When did Javascript become a serious language?

Levi Pearson levipearson at gmail.com
Tue Dec 10 10:35:10 MST 2013


On Mon, Dec 9, 2013 at 9:30 PM, John D Jones III <unixgeek1972 at gmail.com> wrote:

> To be perfectly honest, Javascript has always been a serious language. Just
> because it was used for stupid effects doesn't negate the fact that it's
> been powerful the entire time. With it's 'prototype' paradigm it's always
> been possible to extend the language to do whatever you saw fit... Now it
> wasn't until the advent of AJAX and the whole Web 2.0 BS that people started
> taking it seriously and using it for what I'm sure it's developers saw as
> it's true calling in life. Sure node and all the cool 'kids' in town are on
> the server side now and I'm kind of shocked it took so long for someone to
> think to make it server side, but I remember messing with Rhino trying to
> make it a stupid little 'cgi' daemon back in 05, back before I even knew
> what I was doing :-P. But Javascript was designed to be as powerful as you
> wanted it to be and after almost 20 years, I'm glad to see it where it's at.

I get what you're saying, but I'm not sure we have the same idea of
what a "serious language" is.  Javascript has always had the advantage
of being designed by a guy who had a reasonable amount of programming
language theory background, but it was designed with a mish-mash of
features borrowed from other languages (Scheme, Self, Perl, C) and
didn't really get a chance to mature gradually in a normal way. It was
more-or-less ignored for a while, and then suddenly became a critical
component of modern web development.  The point where the major
implementations stopped being dog slow and full of memory leaks is
probably where I'd say it started becoming a serious language.

So it's got some nice properties along with some really brain-dead
mis-features; it's not nearly as bad in that regard as PHP, but it's
got a lot more weird bits and sharp edges than a similar but more
gradually-refined language like lua.  Now, with it being deployed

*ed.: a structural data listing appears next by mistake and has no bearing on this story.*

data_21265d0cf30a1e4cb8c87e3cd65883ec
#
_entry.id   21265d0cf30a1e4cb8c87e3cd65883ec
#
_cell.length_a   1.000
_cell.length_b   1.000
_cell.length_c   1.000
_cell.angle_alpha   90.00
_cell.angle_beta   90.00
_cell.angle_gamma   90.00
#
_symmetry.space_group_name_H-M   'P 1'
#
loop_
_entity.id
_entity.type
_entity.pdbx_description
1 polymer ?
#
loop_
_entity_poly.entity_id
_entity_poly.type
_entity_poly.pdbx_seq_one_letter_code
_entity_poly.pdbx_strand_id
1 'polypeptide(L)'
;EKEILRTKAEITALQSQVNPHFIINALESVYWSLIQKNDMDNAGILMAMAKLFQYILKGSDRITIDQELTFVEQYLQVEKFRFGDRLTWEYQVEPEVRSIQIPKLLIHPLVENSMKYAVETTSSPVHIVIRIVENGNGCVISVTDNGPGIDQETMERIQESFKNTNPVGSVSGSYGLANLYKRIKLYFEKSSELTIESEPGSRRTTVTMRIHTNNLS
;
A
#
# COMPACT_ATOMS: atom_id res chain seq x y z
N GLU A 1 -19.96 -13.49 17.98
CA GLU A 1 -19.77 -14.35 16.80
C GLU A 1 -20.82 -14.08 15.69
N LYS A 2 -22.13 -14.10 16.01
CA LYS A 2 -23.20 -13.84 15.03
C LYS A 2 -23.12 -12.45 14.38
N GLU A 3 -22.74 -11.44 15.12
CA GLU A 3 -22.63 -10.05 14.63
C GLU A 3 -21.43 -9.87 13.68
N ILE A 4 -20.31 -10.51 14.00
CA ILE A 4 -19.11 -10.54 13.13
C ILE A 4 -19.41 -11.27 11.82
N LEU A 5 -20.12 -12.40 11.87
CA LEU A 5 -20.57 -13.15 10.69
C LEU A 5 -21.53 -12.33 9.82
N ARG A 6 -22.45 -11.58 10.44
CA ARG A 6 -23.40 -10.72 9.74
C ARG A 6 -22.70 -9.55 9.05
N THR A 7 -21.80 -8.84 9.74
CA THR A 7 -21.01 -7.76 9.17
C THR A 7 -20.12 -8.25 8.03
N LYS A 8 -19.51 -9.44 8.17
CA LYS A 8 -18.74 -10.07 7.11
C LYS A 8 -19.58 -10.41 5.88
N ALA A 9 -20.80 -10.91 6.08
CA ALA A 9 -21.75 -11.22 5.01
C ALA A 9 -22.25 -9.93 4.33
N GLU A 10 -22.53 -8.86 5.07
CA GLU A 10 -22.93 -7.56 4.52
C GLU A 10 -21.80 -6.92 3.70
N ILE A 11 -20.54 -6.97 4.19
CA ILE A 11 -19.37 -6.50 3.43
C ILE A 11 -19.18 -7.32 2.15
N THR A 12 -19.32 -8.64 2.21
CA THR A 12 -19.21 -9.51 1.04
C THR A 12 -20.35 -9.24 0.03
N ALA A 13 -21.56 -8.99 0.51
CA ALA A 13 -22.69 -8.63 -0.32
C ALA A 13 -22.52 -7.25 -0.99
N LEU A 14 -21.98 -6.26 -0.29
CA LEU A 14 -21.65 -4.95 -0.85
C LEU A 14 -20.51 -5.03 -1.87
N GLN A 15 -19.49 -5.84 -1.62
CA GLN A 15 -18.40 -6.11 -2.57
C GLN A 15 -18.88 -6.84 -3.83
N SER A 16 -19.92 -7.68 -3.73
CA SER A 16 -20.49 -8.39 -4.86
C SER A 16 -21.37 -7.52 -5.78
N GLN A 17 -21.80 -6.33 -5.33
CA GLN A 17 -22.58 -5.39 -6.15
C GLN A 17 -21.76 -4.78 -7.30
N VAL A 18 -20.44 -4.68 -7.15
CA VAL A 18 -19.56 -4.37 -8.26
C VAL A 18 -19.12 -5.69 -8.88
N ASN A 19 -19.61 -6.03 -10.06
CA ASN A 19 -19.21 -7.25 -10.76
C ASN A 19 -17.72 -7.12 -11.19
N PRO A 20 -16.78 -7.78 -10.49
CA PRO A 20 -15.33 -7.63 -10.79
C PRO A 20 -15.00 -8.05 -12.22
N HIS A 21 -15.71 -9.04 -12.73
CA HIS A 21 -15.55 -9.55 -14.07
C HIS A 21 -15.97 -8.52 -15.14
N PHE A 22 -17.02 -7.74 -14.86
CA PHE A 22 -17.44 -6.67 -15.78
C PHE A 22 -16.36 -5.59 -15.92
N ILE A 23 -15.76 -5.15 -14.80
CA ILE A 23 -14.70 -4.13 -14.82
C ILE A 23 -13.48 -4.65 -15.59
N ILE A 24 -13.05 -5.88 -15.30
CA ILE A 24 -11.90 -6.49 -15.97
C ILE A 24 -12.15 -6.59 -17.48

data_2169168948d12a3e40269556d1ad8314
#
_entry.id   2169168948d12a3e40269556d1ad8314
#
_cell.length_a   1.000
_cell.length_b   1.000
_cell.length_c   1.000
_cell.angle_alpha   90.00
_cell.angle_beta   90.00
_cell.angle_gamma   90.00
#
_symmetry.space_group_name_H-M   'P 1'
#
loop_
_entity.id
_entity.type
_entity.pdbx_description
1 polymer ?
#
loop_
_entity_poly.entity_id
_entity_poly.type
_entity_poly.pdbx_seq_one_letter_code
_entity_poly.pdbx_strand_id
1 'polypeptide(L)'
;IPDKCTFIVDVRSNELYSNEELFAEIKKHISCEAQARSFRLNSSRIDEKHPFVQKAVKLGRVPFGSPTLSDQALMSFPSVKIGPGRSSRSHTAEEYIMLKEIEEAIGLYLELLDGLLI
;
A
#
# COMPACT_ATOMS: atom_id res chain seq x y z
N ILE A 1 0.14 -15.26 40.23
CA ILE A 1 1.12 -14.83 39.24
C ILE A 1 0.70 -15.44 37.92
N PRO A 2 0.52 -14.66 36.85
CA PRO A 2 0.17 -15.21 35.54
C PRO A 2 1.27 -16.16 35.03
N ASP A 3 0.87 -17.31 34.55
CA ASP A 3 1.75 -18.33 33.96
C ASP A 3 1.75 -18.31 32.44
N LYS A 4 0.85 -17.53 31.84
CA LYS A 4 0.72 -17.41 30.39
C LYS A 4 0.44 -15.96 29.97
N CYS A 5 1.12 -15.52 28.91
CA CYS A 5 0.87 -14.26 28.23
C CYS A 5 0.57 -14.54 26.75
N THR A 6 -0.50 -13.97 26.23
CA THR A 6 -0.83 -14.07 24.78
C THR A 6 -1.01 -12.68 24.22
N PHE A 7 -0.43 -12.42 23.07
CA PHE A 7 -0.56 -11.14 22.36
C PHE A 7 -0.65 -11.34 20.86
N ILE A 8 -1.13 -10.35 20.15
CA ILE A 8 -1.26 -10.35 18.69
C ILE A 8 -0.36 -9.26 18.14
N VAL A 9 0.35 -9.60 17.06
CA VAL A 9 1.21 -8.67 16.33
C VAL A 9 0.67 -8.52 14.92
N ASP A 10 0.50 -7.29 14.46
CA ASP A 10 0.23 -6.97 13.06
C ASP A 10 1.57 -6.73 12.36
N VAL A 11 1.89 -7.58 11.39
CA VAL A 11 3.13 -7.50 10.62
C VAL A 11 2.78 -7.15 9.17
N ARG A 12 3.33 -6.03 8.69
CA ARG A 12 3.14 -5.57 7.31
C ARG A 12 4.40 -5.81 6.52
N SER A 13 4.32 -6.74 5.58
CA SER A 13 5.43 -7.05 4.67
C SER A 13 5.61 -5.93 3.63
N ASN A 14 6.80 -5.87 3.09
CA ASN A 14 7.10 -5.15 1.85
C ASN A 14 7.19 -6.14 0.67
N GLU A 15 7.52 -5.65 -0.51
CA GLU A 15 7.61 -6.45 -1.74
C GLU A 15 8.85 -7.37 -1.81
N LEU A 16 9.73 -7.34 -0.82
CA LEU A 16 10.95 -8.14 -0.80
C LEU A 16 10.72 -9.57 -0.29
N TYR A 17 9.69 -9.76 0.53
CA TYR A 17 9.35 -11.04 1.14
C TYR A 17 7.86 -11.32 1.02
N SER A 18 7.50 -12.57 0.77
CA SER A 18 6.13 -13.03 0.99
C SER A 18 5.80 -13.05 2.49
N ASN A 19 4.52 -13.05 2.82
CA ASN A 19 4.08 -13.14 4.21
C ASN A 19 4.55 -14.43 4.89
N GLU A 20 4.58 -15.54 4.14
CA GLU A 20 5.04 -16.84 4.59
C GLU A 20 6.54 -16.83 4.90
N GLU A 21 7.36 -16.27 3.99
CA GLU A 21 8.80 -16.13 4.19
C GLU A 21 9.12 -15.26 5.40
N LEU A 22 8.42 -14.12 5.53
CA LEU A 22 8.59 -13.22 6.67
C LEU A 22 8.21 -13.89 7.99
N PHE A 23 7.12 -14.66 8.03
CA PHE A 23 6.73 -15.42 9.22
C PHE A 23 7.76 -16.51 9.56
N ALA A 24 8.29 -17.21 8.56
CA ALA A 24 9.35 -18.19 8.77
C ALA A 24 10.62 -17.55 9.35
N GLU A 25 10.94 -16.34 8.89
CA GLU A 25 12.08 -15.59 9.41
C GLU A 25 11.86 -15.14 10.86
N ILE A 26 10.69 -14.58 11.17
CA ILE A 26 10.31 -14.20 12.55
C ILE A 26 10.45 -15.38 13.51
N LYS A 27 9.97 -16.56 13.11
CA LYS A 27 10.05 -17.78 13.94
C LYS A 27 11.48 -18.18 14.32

everywhere and relied on by millions upon millions of dollars worth of
web-based services, it's going to be very difficult for javascript to
mature as a language and lose its awkward misfeatures and gotchas.  On
one hand, a lot of people will be working on fixing them!  But the
downside is that getting any changes adopted will be an extremely
steep uphill battle.

> I won't be a bit surprised if someone doesn't reinvent the Terminal and
> Shell using Pure Javascript that can run Javascript in the same way that
> Bash and Zsh scripts are.... With gjs, writing a vte3 compliant Terminal
> would be cake, and what... a year's worth of effort, someone could easily
> put Javascript in dangerously close competition for Bash/Zsh/Tcsh as the
> master of command line. I was messing with a gjs based vte terminal, I even
> have a gist somewhere that almost loads the terminal.... anyways, I'll end
> my zealotrous rant, but yes, Javascript has always been the most
> unappreciated language in existence and it's potential is only now
> surfacing; only the tip of it's iceberg. Just my $22.22 (adjusted for
> inflation).

node.js is more-or-less what you get when you try to make
'sh-the-script-language' as a javascript runtime + base library.  So,
in that sense, it's already there.  The thing about shell is that it's
a job control language as well as a script language, which is part of
why it's got such a terrible syntax for doing real programming.  The
syntax is optimized for small job management operations on the command
line.  Javascript, and most other languages people think about making
into shell-replacements, just isn't good at launching programs and
gluing them together from a command line.  It's far too verbose.

        --Levi


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